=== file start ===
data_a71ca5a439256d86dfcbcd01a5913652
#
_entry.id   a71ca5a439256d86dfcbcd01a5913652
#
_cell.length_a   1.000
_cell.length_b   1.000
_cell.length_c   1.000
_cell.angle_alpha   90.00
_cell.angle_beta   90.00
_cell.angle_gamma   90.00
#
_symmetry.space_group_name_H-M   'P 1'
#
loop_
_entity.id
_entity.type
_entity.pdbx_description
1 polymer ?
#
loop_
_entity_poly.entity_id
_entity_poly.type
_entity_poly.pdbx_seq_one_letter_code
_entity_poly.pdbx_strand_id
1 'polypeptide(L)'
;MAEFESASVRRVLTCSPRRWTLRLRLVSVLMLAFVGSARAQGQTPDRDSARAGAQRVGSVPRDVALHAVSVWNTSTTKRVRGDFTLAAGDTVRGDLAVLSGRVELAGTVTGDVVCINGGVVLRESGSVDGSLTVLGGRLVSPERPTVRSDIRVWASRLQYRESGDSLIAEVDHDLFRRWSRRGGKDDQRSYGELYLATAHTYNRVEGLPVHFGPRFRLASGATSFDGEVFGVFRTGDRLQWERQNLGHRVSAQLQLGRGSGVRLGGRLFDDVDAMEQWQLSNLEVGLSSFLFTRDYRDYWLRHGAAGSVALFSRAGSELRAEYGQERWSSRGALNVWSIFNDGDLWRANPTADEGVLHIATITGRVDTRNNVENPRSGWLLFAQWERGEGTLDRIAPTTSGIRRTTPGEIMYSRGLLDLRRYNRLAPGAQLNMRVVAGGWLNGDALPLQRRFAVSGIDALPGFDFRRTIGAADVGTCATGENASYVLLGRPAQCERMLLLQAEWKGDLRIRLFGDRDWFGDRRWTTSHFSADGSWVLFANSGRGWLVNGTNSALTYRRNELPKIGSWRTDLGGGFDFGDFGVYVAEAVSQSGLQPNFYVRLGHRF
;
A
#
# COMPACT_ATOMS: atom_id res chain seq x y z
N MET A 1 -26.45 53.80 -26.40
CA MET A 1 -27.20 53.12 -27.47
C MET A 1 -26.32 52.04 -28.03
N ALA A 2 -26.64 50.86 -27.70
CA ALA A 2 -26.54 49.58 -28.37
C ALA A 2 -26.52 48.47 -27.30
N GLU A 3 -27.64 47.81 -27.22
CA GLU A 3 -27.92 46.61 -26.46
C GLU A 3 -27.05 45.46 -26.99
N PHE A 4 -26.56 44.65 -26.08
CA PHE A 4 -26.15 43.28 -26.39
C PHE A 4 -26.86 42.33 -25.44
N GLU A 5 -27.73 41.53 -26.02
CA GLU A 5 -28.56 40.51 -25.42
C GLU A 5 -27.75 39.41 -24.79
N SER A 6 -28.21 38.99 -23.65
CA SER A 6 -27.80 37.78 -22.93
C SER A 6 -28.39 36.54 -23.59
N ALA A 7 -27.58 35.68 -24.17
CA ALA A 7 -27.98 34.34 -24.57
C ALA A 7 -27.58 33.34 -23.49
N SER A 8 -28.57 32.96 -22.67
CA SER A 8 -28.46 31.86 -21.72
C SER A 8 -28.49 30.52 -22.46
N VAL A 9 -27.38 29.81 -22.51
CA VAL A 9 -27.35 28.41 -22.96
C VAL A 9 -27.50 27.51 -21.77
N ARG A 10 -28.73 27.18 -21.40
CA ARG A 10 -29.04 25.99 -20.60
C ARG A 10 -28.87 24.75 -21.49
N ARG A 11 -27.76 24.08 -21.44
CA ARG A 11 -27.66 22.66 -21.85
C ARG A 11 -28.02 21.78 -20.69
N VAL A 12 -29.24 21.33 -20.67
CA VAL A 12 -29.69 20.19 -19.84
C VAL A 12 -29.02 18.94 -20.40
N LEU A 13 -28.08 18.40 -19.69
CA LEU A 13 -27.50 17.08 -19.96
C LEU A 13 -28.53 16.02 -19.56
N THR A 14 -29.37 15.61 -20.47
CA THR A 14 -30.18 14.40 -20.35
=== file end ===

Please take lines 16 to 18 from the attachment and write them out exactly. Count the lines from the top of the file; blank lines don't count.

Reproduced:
_entity.type
_entity.pdbx_description
1 polymer ?